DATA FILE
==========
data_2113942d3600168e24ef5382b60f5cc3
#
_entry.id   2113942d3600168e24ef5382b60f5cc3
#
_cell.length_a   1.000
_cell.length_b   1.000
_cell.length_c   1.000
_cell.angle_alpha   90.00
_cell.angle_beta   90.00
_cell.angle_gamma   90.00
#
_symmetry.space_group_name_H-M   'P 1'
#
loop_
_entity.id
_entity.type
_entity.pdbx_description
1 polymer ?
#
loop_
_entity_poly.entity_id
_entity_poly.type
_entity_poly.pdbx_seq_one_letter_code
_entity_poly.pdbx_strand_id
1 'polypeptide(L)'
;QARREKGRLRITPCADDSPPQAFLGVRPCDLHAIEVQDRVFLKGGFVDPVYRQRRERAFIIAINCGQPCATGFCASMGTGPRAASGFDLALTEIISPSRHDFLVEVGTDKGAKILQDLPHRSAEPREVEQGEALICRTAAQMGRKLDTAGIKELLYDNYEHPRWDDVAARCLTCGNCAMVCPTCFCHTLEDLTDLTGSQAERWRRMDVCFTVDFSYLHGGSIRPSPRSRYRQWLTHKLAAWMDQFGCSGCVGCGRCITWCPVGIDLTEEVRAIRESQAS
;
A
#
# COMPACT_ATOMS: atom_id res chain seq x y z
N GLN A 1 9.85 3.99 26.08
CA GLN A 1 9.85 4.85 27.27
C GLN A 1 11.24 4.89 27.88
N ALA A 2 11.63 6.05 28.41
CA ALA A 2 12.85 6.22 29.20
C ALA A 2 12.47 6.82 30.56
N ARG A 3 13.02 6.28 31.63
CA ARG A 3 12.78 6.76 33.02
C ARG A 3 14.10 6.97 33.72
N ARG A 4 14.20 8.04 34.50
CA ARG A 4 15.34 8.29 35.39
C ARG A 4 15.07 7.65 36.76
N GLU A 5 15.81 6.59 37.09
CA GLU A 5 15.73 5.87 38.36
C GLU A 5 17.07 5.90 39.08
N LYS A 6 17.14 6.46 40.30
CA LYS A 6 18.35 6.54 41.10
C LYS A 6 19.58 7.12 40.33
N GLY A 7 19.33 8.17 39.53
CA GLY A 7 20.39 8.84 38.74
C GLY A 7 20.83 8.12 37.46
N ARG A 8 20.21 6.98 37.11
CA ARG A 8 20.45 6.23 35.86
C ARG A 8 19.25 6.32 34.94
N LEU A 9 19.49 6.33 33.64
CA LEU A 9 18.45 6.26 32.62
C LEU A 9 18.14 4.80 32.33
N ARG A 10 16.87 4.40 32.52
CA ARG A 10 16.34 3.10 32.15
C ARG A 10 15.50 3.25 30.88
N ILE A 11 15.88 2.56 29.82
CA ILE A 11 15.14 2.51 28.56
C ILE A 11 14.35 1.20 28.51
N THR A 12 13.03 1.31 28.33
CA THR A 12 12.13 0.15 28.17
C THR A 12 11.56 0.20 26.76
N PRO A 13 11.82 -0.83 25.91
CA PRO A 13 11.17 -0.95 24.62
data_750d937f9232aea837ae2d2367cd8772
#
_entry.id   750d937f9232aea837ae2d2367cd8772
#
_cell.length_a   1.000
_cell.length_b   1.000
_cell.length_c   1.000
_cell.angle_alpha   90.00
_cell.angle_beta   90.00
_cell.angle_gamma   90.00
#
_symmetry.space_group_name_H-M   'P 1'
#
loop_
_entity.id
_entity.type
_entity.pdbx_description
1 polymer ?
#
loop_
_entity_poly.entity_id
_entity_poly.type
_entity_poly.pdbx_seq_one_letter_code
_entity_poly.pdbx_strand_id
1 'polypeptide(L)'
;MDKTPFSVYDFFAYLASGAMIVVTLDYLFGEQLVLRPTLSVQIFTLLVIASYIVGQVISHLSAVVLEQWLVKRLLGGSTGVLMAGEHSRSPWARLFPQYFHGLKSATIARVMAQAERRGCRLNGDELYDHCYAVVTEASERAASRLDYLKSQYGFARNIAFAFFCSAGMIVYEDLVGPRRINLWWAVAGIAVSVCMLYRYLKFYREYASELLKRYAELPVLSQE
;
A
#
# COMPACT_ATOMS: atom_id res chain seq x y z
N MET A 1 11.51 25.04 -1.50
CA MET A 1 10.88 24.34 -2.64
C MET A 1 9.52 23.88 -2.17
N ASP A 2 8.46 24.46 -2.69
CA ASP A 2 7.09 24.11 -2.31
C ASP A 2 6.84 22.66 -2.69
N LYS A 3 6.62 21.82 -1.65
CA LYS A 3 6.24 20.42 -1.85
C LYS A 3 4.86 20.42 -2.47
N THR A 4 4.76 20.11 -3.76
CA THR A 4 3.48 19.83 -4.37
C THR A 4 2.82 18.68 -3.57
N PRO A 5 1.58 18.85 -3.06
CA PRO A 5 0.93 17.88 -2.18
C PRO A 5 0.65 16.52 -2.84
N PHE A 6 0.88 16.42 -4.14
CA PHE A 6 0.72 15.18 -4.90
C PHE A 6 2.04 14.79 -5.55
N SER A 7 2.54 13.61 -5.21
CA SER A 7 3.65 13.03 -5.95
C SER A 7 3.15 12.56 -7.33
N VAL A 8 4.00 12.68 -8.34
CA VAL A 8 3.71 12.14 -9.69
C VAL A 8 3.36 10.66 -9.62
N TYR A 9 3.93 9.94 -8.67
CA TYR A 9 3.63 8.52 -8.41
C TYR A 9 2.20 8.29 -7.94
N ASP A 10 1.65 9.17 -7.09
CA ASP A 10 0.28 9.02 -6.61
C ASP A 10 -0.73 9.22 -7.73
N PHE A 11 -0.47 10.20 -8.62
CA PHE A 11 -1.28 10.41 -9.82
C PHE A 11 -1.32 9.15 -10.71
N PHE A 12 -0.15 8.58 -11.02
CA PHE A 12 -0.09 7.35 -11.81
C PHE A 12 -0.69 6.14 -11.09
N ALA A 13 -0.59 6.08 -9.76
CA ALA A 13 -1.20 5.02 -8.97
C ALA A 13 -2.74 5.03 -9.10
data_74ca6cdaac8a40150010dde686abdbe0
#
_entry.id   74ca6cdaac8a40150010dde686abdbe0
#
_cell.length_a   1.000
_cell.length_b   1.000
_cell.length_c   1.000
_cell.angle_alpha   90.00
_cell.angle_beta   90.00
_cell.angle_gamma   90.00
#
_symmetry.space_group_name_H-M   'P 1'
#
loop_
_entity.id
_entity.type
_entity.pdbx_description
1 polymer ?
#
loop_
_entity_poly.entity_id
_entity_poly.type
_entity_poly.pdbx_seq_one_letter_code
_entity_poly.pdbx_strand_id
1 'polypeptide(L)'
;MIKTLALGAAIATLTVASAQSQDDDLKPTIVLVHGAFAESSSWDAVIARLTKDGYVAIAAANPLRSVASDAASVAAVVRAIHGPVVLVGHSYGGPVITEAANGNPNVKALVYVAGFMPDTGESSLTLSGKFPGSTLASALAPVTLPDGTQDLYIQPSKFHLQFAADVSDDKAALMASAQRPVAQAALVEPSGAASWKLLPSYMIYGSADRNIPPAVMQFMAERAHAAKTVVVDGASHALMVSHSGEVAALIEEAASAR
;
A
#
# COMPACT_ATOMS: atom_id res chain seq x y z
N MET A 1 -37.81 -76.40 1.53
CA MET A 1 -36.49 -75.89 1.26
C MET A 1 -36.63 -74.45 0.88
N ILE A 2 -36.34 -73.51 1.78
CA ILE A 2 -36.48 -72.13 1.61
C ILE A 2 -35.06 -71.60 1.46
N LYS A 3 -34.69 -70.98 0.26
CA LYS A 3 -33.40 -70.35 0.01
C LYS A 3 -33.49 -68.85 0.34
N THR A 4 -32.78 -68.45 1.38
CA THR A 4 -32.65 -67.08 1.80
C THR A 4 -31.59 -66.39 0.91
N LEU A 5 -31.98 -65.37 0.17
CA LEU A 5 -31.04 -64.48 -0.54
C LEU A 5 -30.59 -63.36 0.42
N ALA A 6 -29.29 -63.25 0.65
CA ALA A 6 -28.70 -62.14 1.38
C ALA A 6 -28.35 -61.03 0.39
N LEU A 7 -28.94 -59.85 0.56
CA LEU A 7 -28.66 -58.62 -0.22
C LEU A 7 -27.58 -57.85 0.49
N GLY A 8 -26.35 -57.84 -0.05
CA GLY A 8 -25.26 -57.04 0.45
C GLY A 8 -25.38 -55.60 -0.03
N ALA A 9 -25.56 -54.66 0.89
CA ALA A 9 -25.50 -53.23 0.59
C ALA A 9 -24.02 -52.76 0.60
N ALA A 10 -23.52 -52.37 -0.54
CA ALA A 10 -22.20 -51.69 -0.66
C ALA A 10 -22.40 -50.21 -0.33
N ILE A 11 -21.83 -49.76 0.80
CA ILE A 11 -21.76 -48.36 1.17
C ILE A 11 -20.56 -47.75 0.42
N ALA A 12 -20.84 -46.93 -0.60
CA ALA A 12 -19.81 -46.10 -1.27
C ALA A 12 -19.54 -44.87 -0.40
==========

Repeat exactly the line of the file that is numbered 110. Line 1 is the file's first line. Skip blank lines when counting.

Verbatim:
C THR A 4 2.82 18.68 -3.57